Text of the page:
These succulents flower only once, at the end of their lives, sending up a huge stalks to pollinate their flowers and disperse their fruit.

Agave Stalk

Although they are sometimes known as “century plants,” most species of agave only live a couple decades or so.

My first full day in Big Bend was a feast for the senses, and I had to drag myself back to my room after enjoying an amazing sunset.

Big Bend Desert at Sunset

Big Bend Sunset

I needed all of my energy for tomorrow’s epic hike, to see one of the smallest birds in one of the most distant corners of one of the most remote national parks in the country.

 

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Dangers of the Everglades

Everglades NP

I recently risked life and limb to spend a day among the many terrors of Everglades National Park.  Sure, the National Park Service would like you to believe that visiting their little watery empire on the southernmost tip of mainland Florida is perfectly safe.  But I’m here to tell you the truth.  If you can handle it.  It’s okay if you want to skip this post – it’s the scariest one I’ve written all year.

The danger that comes immediately to mind is, of course, giant alligators.  I saw several that were close to eight feet long.

Gator1

They sit there, close to the path, watching you.  And they have sharp teeth, which they advertise by leaving their gaping mouths open for hours at a time.

Gator

I understand that once a man was actually bitten by an alligator in the Everglades!  Maybe back in 1967 or something.  And all he was doing was teasing it and trying to feed it chicken scraps by hand.  They’re dangerous beasts, I tell you!

Do not approach alligators

Of course, there are other deadly creatures in the Everglades as well.  See if you can spot them in the photo below:

Bear Lake Trail

This is Bear Lake Trail.  I walked it for several hours to find Mangrove Cuckoo (found one, near the end!).  But the cuckoo isn’t scary (nor is it in this photo).  The dangerous thing in this photo is the mosquitoes.  All 5,849 of them.  Giant Everglades Mosquitoes.  Thanks to the 100% DEET bug spray I was wearing, only 5,199 managed to bite me.  Note to the Puget Sound Red Cross: I will be postponing my next whole blood donation for about 6 weeks.

As if the mosquitoes and alligators aren’t enough, there are the spiders!  And they are huge!  And scary!  And amazingly cool.

Large spider

And did I mention snakes?!

Snake Bight

Ok, actually I didn’t see any snakes.  The sign is a bit of Everglades humor.  A “bight” is actually a shallow bay.  Heh, heh… funny huh?  Snake Bight?  Here’s a bit more Everglades humor:

Rock Reef Pass

Yep, south Florida is pretty flat.  Almost literally as flat as a pancake.  [Ok, you could imagine a theoretical pancake that was bumpier than the Everglades – use your imagination!]  I’ve been across several passes in my big year: Snoqualmie Pass at 3022 feet, White Pass at 4501 feet, and Washington Pass at 5477 feet.  But this is the lowest pass I’ve crossed all year.  And dangerous, too! Especially if it were hurricane season.  Which I guess it’s not.  But still.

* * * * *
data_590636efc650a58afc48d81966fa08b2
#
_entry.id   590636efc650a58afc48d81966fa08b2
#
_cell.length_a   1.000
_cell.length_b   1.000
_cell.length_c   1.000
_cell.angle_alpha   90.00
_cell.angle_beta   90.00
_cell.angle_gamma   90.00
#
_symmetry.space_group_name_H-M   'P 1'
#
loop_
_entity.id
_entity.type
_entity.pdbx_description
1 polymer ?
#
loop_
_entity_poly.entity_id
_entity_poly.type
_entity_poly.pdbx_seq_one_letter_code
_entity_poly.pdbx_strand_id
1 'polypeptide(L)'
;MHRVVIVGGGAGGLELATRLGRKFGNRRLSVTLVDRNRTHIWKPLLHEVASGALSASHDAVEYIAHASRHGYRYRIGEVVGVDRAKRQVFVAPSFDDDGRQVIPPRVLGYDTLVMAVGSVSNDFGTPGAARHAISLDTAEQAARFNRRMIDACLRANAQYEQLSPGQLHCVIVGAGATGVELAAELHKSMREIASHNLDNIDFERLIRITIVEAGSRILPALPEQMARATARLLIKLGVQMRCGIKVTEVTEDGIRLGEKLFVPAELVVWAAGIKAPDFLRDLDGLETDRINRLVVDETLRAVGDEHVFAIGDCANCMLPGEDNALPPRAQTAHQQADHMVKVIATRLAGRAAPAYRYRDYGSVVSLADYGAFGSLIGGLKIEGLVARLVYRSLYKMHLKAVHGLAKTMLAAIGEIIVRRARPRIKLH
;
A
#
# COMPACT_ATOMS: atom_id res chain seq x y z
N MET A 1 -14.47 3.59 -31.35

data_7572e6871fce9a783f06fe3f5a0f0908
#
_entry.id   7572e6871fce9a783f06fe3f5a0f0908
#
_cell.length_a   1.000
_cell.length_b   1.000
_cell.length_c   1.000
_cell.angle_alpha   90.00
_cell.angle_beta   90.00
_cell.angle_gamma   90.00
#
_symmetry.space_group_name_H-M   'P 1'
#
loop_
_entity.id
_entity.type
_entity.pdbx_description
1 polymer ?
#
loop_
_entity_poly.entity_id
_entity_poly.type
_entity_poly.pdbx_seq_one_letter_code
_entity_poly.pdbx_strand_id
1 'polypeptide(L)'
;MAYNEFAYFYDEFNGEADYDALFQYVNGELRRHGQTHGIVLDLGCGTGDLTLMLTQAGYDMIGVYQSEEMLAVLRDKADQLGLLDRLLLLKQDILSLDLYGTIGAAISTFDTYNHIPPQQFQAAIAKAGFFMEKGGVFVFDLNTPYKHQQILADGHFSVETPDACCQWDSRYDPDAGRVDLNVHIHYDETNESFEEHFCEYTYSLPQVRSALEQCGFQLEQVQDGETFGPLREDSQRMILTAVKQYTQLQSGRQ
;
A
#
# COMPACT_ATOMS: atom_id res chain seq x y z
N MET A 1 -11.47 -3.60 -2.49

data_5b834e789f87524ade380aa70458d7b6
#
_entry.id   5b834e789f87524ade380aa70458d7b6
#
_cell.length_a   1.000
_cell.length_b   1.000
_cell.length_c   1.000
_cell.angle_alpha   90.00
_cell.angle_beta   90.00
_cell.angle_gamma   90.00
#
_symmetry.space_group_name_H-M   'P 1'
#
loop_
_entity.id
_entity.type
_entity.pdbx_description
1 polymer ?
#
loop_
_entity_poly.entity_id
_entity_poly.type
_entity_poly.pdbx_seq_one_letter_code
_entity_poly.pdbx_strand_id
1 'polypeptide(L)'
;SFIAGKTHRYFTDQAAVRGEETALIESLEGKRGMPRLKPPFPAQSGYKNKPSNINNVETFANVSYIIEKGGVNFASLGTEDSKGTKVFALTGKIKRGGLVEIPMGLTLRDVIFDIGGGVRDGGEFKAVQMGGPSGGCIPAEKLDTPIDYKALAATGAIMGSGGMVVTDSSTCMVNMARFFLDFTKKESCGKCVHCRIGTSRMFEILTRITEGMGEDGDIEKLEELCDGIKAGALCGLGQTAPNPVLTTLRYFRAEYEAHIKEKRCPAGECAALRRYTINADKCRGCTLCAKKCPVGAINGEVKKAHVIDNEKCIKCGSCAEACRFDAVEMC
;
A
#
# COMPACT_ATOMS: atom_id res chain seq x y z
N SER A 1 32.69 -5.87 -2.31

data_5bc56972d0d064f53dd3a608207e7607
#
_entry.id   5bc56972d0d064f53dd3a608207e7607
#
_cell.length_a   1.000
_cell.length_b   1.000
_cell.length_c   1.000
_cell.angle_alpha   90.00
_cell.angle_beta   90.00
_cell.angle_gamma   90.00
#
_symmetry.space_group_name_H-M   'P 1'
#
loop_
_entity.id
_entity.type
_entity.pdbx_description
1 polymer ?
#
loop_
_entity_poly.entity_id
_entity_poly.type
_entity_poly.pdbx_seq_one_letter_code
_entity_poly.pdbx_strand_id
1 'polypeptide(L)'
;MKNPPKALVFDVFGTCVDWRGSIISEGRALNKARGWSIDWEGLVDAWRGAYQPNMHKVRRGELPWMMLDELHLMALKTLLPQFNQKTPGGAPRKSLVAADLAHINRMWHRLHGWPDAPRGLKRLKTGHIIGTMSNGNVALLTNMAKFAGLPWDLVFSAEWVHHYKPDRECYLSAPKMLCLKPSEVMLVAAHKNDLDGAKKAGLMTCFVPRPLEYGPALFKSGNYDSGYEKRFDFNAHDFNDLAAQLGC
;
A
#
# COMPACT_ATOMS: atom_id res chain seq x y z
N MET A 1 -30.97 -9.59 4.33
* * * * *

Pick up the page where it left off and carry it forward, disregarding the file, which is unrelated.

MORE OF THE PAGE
Ok, back to more danger.  Um, cowbirds.  Very dangerous.  Well, not dangerous to humans, mostly, but very dangerous to many species of songbirds like warblers.  Cowbirds are brood parasites, which means they lay their eggs in the nests of other smaller birds.  The bigger baby cowbirds outcompete the other nestlings for food, and may even shove the other birds out of the nest.  As a result, the warblers end up spending the breeding season raising a cowbird chick instead of their own offspring.  I saw many Brown-headed Cowbirds, like this one:

Brown-headed Cowbird

This is the same species of cowbird I saw being trapped when I visited Kirtland’s Warbler habitat last summer.

But the Everglades also has another species of cowbird, the Shiny Cowbird.  This is a species normally found in Central and South America, but a couple individuals have made their way all the up to south Florida (possibly by way of the Caribbean).  I saw a couple of these Shiny Cowbirds near the Flamingo Visitor’s Center at the southern end of the Everglades:

Shiny Cowbird

I see that you’ve made it this far in my scariest blog post ever.  But I have to warn you, the scariest part is yet to come.  It is such a terrifying phenomenon that there were warning signs EVERYWHERE about these creatures.  So what is more menacing than alligators, mosquitoes, and cowbirds combined?

Vultures will damage your vehicles

Yes, vultures.  But not just any vultures.  Everglades windshield wiper-eating vultures.  Apparently they like to chew on rubber things.  Like car parts.

Tarps for vultures sign

How scary is that?!?

I won’t even mention the fact that I think a bird pooped on my hat.  I hope there’s not a strangler fig seed in there.  Or else in 40 to 50 years, I might be entombed in Ficus roots!

Strangler Fig

[Ominous music fading in…]